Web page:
• Speaker 2
    0:47:24

    Oh, that must have really depend.
  • Speaker 1
    0:47:26

    I was very upset about that. Yeah.
  • Speaker 2
    0:47:28

    He
  • Speaker 1
    0:47:29

    said he was gonna sue me very strongly.
  • Speaker 3
    0:47:31

    Very strongly. We’re gonna sue you so strongly. No one has ever been sued like the way we’re gonna sue you. Many people are saying, people say sir, you should sue this woman strongly.
  • Speaker 2
    0:47:42

    You know, you said this thing before though about how he is kind of funny. Like, yeah, what did you because I think this is an underappreciated point. I’m sort of constantly trying to explain this to reporters or even to Democrats who were like, but he’s so essentially repellent. Which can be true along with the fact that he is almost charming in his own way and is funny. Like when you said the thing about Who thinks the election was stolen at twenty twenty to raise his hand?
  • Speaker 2
    0:48:09

    I would have laughed out loud in court if he did that. And it’s like But he,
  • Speaker 3
    0:48:13

    you know, he he but the thing about him Is he he’s funny sometimes without really knowing that he’s being funny?
  • Speaker 2
    0:48:21

    Well, that’s sort of my question. It’s like, how how so where is he about how he’s being or is it is it like he’s funny in the way that he is a seventy eight year old man who acts like a fifteen year old boy And so that is just funny or is he very cognizant of how he’s engaging with people and has sort of a lizard brain understanding of how to play to people.
  • Speaker 1
    0:48:45

    I think it’s both. Yeah. I think it’s both.
  • Speaker 4
    0:48:49

    I do think that in certain ways, he has more control over himself than he’s sometimes given credit for. And I think it’s telling that from July or June twenty nineteen until October twenty twenty two. He didn’t say a single thing publicly about eugene while the case was going on. He then right right before his deposition after he had moved unsuccessfully for a stay it was denied. He reacted and lashed out in true social.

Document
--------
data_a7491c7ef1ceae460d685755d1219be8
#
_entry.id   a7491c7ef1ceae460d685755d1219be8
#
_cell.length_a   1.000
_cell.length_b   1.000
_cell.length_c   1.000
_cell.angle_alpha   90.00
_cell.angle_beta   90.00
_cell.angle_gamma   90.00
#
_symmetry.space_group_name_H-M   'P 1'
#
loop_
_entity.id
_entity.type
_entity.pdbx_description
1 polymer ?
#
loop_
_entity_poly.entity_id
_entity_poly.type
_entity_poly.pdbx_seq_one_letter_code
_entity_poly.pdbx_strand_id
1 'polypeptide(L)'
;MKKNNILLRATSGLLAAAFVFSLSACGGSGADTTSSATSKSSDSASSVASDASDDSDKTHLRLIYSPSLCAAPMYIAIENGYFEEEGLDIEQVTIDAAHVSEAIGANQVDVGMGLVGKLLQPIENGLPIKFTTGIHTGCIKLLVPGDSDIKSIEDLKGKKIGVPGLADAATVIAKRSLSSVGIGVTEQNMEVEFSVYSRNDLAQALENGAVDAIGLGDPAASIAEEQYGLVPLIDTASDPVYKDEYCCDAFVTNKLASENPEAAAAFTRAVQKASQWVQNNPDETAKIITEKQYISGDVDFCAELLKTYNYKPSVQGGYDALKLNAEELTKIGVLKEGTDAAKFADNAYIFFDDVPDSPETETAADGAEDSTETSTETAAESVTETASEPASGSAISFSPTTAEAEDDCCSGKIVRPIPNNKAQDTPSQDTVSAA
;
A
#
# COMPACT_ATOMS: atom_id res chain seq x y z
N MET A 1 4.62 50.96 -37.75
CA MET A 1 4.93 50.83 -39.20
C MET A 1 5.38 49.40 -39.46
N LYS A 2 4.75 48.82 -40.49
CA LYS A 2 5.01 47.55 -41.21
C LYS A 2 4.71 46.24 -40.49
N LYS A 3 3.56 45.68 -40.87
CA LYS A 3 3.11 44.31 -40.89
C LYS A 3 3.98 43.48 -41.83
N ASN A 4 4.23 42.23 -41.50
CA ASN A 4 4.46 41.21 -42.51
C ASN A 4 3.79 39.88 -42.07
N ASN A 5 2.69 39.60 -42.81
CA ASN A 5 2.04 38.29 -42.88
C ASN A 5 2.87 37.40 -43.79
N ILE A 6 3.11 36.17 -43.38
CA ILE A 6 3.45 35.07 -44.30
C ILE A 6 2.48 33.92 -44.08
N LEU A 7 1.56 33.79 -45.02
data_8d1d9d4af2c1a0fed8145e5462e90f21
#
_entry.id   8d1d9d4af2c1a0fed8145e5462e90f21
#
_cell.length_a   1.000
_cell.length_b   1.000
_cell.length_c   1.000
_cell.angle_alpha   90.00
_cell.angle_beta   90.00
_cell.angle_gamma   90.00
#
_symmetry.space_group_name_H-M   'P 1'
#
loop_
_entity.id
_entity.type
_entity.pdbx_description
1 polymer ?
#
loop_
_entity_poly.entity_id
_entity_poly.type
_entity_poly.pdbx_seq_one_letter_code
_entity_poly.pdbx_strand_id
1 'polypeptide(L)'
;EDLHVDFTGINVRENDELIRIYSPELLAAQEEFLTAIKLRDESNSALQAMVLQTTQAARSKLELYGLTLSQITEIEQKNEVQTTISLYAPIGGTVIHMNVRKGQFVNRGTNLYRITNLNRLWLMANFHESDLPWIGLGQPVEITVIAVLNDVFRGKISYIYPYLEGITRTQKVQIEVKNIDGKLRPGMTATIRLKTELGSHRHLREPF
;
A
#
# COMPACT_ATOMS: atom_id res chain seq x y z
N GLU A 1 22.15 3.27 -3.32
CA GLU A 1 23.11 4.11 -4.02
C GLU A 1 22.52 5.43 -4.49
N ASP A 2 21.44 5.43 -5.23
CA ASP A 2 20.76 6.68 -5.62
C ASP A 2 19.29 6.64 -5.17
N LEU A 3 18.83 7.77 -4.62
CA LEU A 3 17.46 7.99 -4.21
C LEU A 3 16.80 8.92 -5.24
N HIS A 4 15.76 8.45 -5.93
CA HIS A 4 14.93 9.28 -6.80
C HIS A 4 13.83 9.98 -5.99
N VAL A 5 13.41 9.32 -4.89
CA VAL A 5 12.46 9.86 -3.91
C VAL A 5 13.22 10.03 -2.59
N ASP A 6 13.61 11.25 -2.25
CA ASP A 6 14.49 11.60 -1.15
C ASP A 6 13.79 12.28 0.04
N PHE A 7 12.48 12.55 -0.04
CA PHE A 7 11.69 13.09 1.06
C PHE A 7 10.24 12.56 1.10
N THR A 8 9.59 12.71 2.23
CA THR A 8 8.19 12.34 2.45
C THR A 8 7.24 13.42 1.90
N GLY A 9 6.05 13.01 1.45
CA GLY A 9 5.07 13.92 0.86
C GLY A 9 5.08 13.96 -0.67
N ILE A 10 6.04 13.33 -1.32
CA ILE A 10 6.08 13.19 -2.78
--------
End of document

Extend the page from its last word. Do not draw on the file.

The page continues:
• Speaker 4
    0:49:21

    And then was quiet again until the trial. And then since then, I think it’s been in his interest just to sort of ignore any sort of concept of preserving whatever you want to preserve for the court case and just go off. And so I think the fact that he stayed quiet for two and a half years, I think shows that he’s able to. Well, I’m I’m I’m gonna
  • Speaker 3
    0:49:42

    dissent a little from that view. I mean, I, you know, I you you actually sat in the room with them all that time. So, you know, that absolutely that’s worth a lot. But He he can’t help himself. He’s like a fire hose.
  • Speaker 3
    0:49:56

    Okay. And it just sort of goes in one direction and it goes off in another direction. And he’s very very impulsive Ron DeSantis you get on his radar screen enough or at a certain moment, it just comes out. You know, he just he’s got a fire, you know, he just sort of launches in in in in in a direction. And I think you know that when that when when the cases when these cases reach critical moments at certain times he gets he go he he obsesses about them and then he he he goes he goes wild.
  • Speaker 3
    0:50:30

    And usually sometimes it’s a two in the morning, but that’s what
  • Speaker 1
    0:50:33

    I think that separates.
  • Speaker 3
    0:50:34

    Yeah. I think that’s part of what what what what we saw here. I don’t think it’s I I actually I don’t think it’s calculated and I don’t think he’s showing restraint. He’s got so many things that he’s outraged about that, you know, he he does from time to time move on. And that’s what I think we’re seeing now as much as You know, I mean, obviously the eighty eight point three million dollars has had an impact, but, you know, I think he’s he’s he’s he’s he’s got other problem.
  • Speaker 3
    0:51:02

    He’s got other problem. He’s got ninety one problems as I like to say.
  • Speaker 2
    0:51:06

    And jail is one.
  • Speaker 1
    0:51:07

    At one point in the first definition, my partner John Quinn Not the famous John quinn. I call him the good John quinn. I’m huffed.
  • Speaker 3
    0:51:16

    Only New York lawyers will and and and Los Angeles will get
  • Speaker 2
    0:51:19

    that one.
  • Speaker 3
    0:51:20

    No. This is a this is a legal industry joke, but yeah.
  • Speaker 1
    0:51:24

    After the deposition, and Trump’s like, are you okay? Are you okay? Are you vaccinated? And and I was rummer trying to think like is is he pro vaccination? What’s he gonna want?
  • Speaker 1
    0:51:32

    And John’s like, yes, I’m vaccinated. I said, yes, we’re all vaccinated, sir. And then he was very proud. We had a whole little conversation about how proud he was. He kind of took credit for the vaccines.
  • Speaker 2
    0:51:43

    No. Operation Warp Speed. It’s the one It’s like the one good thing he did in his administration, and it’s the one thing Ron DeSantis spent the whole time.
  • Speaker 3
    0:51:49

    Yeah. No. It’s crazy. It’s crazy. I would give him credit for that too.
  • Speaker 3
    0:51:52

    I give him credit for that and I give him credit for getting us out of, you know, basically trying to get us out of Afghanistan, but anyway.
  • Speaker 2
    0:52:00

    Okay. Any other I don’t because I don’t know. Are there any other great war stories that you guys can tell about this?
  • Speaker 1
    0:52:07

    Yeah. What about the trial? What am I missing from the trials?
  • Speaker 4
    0:52:10